There are certain things about your period that are awesome, like the amount of nicknames we have for our menstrual cycle. We have "Aunt Flo" and "Your Monthly Visitor", both oldies but goodies; "Shark Week" and "Riding the Crimson Wave" are pretty popular; of course, "the Commies are in the Fun House", my personal favorite. In the same breath, I can tell you that having your period can be the pits. Thankfully, as the stigma surrounding menstruation continues to dwindle, women sharing their best menstrual cramps hacks is an actual thing. Having a period might mean you have to suffer, but it certainly doesn't mean you have to suffer alone.

While it helps to focus on the (other) positives about your period, like: not being pregnant (if you’re not trying to conceive), having an excuse to try out new period products (like those Thinx panties! or any number of rad menstrual cups), never leaving the couch and eating all the junk you want (we could technically eat it any time, but for some reason it just tastes better when I’m riding the cotton pony), it also helps to have some tips for how to get through the not-so-fun parts. Heavy flows and period migraines and strong cramps are very real things, the latter being especially wretched and capable of forcing us to miss out on everything from birthday parties to important work meetings and semester finals.

So, in the spirit of inclusivity and flow friendship and all things great about being one of the many people who have periods, I got to chatting about cramps with several menstruating folks and discovered a few hacks to help you get through that time of the month:

Exercise. Yoga made a huge difference in cramping for me. - Megan Eccles

“I know it's an old hack, but hugging a hot water bottle really does help mine. I'm a fan of Epsom salt baths, too. Epsom salt is magnesium sulfate, which is exactly the same stuff they pumped through my IV to prevent seizures after my son was born (woohoo pre-eclampsia). Obviously the concentration is different, but I notice a mild relaxing effect from the Epsom salt even though it's been filtered through my skin.” - Hannah Shanks

Crawling into the fetal position. Take Advil when pain is unbearable. Heating pads if it's really bad. - Nathalie F.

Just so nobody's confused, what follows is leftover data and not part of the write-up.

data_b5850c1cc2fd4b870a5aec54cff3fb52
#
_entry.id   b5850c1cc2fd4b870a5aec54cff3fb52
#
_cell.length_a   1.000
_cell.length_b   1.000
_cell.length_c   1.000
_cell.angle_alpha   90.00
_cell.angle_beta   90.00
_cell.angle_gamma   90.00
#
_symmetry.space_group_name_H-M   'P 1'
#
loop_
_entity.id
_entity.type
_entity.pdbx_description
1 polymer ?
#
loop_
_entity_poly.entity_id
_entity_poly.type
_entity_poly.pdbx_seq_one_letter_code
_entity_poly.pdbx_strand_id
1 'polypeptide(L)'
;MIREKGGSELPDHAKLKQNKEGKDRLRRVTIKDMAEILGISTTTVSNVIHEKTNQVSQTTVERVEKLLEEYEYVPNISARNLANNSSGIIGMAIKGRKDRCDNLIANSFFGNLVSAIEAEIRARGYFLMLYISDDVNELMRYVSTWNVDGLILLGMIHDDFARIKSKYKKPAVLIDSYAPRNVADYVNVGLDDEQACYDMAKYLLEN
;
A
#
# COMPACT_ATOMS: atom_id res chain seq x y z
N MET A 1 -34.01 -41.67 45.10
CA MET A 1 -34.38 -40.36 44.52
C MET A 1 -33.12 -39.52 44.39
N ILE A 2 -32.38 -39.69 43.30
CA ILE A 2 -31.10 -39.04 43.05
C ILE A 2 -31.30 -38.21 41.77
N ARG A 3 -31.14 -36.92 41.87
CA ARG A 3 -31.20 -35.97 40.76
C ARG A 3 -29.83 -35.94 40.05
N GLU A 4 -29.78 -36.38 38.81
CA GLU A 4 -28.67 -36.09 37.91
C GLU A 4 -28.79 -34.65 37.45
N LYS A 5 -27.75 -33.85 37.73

“I have horrible "fall down crying in pain" cramps. Usually for the first 2 days of my period. It literally feels like my uterus is attempting to claw it way out through my pelvic floor. Mostly I use strong pain killers, and massage for pain control. I have found abdominal/uterine massage to really help with the tension, and also to alleviate the length of my period.” - Noelle Byrne

Red raspberry leaf tea! - Ani Perreault

"Doing something you really enjoy. Although it won't reduce the pain, it distracts you from it. My cramps are always really bad so I read, watch my favourite show, go to the park with my little monster, go for a nice hot bath etc. There's lots you can do." - Kimi Ann Johnson

Yoga, especially reclined butterfly/bound angle pose. Also camel pose. - Cara Laird

“Heating pads and hot showers. Just giving in and accepting them and popping the Advil. Giving self permission to not cook dinner or workout or do anything beyond laying on the couch.” - Katie Schmidt McMurry


"I usually do yoga or any sports activity. I used to have relatively pain free periods but the last few have been hellish. Doctors chalk it up to stress." - Mariana Cano

CBD capsules. - Anonymous

"I remember hearing when I was a teen that orgasms helped cramps. Not sure if that's rooted in fact, but the placebo affect is a beautiful thing and who doesn't need more orgasms?" - Anonymous


"Nothing really ever helped me (endometriosis is a bitch) but a glass of red wine & 600mg of Advil always took the edge off. Small glass of red and only idea why. Not sure if there's any science to it or not!" - Moggy Bee

Red raspberry tea works for me by helping with cramp pain management. - Toni Guyton

"2 Aleve, or honestly, however many I end up needing, along with a heating pad. I take those, get the heating pad, curl up in bed and pile blankets on myself. It makes me so hot, but the heat helps. I try to nap it off on the really bad days. When I'm unable to do these things, then I take a lot of Aleve and hope for the best." - Kristen Brown


"I used to get the worst cramps before my son. Four Aleve, heating pads, hot showers, working out, and/or weed. It actually works! Thank god ever since I had the baby, my cramps are much less severe. Not sure why but I'm not complaining." - Victoria Alvarez

Heating pad. - Alejandra Novo

"Walking always helps me, as does lots of water and alternating ibuprofen/acetaminophen exactly like after giving birth. I sometimes use the ThermaCare sticky heating things and those help a little." - Celeste McLean